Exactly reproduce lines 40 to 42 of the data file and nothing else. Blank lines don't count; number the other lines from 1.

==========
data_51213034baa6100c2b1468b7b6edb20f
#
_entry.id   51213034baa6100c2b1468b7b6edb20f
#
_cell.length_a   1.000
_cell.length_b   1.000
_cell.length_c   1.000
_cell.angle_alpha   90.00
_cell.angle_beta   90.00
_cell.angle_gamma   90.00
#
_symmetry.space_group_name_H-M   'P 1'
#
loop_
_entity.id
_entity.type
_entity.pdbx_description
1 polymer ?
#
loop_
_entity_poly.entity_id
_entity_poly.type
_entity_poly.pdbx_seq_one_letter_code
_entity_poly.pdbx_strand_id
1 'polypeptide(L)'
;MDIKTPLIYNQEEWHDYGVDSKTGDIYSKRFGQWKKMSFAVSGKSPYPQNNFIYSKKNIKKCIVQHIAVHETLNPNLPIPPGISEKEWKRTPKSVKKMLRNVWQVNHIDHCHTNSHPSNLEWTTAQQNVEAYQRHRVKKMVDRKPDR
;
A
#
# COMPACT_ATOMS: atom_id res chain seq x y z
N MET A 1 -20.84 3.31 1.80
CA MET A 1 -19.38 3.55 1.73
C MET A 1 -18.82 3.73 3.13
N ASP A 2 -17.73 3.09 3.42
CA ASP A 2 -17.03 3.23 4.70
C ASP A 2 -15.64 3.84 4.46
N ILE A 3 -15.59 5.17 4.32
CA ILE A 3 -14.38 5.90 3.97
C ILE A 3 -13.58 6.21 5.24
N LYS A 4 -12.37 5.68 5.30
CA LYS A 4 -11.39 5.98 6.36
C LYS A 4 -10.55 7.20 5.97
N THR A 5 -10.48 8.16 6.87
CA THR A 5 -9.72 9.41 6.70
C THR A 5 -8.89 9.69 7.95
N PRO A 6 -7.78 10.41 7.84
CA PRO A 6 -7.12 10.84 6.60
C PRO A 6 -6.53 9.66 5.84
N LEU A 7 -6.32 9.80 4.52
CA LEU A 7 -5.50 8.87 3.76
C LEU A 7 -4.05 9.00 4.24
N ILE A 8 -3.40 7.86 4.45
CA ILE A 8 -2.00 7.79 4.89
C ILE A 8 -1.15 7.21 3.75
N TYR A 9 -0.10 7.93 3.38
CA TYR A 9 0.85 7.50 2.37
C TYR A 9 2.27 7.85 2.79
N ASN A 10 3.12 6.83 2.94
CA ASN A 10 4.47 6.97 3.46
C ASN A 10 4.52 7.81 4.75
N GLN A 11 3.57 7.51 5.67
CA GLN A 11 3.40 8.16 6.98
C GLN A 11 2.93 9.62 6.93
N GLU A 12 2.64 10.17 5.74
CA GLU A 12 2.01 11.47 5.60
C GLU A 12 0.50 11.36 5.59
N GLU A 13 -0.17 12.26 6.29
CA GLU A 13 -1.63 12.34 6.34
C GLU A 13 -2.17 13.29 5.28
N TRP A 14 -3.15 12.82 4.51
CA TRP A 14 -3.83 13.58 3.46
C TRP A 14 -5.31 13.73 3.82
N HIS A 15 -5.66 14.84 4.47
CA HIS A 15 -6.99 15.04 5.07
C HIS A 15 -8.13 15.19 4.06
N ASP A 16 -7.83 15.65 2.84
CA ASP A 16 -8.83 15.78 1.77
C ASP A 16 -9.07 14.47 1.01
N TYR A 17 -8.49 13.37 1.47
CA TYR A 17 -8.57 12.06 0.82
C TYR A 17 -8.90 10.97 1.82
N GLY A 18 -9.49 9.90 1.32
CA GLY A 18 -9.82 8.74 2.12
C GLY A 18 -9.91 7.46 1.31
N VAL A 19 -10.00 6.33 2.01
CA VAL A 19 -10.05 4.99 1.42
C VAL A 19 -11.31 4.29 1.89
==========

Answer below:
N LYS A 4 -12.37 5.68 5.30
CA LYS A 4 -11.39 5.98 6.36
C LYS A 4 -10.55 7.20 5.97